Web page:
From Text File to Map in 30 Minutes

I wanted to see where United States patent attorneys reside. Using data from the United States Patent and Trademark Office and a free account from Microsoft’s Power BI, I was able to create the two visualizations below in about 30 minutes. Pretty amazing. Let me know if you want any details on how to do this – I sketched out the process below.

Steps to Create Power BI Map Visualization

  • Grab data: text file of all active US Patent Attorneys can be found here:
  • Visit Power BI Getting Started Page so you can:
    • Download the Software (this allows you to author your visualizations); AND
    • Sign Up for a Power BI account (this allows you to publish your visualizations to the web)
  • Once you have downloaded the Desktop Power BI software, create a new report (File > New).
  • Click on Get Data > File > Text, and point to the file you downloaded (you need to extract it from the zip file if you have not already done that).
  • There are two types of maps in Power BI: maps and filled maps; I used maps that represents each node as a bubble.
  • For the top left map, just drag the City on to the Location box.
  • For the bottom left map, drag State on to the Location box, and drag State on to Size; click on the State under Size, and make sure Count is selected (not Count Distinct).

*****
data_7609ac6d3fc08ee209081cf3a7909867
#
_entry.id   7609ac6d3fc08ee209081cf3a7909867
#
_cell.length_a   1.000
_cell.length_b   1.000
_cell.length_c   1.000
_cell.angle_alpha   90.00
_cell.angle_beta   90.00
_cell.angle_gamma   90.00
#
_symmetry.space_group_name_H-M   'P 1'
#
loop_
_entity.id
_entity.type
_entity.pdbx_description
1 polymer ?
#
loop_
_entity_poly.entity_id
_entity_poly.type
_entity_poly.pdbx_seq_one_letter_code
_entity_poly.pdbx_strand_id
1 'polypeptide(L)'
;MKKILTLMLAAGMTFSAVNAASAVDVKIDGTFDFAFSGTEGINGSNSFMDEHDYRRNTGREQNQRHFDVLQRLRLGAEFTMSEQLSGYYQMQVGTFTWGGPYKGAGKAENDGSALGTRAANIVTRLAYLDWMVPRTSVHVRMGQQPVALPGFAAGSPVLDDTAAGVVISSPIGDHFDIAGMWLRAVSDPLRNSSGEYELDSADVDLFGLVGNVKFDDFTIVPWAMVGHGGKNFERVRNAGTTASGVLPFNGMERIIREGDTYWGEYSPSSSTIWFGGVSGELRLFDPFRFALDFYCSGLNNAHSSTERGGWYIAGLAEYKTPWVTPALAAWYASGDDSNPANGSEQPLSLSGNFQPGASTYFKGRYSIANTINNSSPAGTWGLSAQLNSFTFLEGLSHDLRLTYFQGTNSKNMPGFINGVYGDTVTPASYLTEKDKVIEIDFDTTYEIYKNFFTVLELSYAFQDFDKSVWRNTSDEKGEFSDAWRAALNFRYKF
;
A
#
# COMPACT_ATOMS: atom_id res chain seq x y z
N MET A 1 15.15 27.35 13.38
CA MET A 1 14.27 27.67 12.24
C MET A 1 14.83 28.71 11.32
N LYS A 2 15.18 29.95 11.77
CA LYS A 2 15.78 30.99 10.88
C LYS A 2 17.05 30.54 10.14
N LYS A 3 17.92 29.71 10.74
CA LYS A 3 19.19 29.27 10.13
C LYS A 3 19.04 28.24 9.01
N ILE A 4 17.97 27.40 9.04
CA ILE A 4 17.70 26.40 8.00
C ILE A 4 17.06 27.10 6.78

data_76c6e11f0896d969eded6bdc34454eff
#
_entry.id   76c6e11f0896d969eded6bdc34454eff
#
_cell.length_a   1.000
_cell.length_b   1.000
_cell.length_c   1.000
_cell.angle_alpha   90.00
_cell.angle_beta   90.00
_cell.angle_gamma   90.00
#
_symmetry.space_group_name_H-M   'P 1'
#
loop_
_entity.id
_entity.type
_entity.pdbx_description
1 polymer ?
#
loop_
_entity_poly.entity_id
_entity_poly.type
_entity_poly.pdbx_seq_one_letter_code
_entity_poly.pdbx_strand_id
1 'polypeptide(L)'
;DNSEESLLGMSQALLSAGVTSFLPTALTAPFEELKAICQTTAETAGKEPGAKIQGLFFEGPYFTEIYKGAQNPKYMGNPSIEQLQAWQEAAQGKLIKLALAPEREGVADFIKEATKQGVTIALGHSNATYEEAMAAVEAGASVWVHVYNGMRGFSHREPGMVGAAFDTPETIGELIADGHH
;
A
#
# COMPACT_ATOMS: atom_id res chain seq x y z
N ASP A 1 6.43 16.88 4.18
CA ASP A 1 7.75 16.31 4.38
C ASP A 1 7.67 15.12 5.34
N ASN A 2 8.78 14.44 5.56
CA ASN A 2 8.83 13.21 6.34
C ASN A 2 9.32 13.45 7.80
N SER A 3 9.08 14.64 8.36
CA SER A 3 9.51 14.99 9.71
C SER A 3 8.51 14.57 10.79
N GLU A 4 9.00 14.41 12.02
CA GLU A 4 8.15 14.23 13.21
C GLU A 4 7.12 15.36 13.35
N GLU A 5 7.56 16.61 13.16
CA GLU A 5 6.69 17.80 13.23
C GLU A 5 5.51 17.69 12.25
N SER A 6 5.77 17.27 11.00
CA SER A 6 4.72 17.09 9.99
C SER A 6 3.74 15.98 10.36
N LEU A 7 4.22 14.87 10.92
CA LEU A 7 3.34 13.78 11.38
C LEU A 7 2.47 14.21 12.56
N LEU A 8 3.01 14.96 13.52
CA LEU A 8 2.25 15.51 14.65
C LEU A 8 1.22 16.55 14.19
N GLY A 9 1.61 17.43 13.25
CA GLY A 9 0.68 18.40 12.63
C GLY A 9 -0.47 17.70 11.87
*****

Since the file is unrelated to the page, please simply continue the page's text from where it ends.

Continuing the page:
• Finally, add a couple of tables to the right. For the top map, drag over City and Firm Name under values, and then click on the down arrow for Firm Name and select Count (this will aggregate for the city instead of showing all of the Firm Names along with their city).
    • I should have used registration number, instead of Firm Name, because this is actually a count of FIRMS by city, not a count of practitioners. Alas,  if that is the worst mistake I make today I am doing all right.
  • On the desktop, you can now click on the Publish icon in the top right.
  • Now navigate to the web version of Power BI and navigate to your app.
  • Under File select “Publish to Web”
  • Grab the “HTML you can add to your website” and paste this into a text view of your blog, and you are done. Super easy.

If you have published or stumbled upon some nice Power BI visualizations, drop them in a comment. I am a bit surprised this has not become more common. My prediction: data visualizations will become the norm in 2017, because all of these visualization tools are racing to become the standard, and are breaking down the barriers to adoption that have historically prevented people from jumping in (primarily complexity and cost). Exciting times.



Creating a Map of Your Travels with Power BI

I have been hearing a lot of great things about Power BI recently, so I decided to take it for a spin. We use Hubspot at work for our CRM, and Hubspot does not have meaningful reporting (sorry Hubspot). For example, you cannot create a report for all of your active deals in a particular location (e.g., to figure out who you should visit during a trip), because deals do not have a location – they have an associated company that has a location, but there is no way to “chain” (or denormalize) data in Hubspot.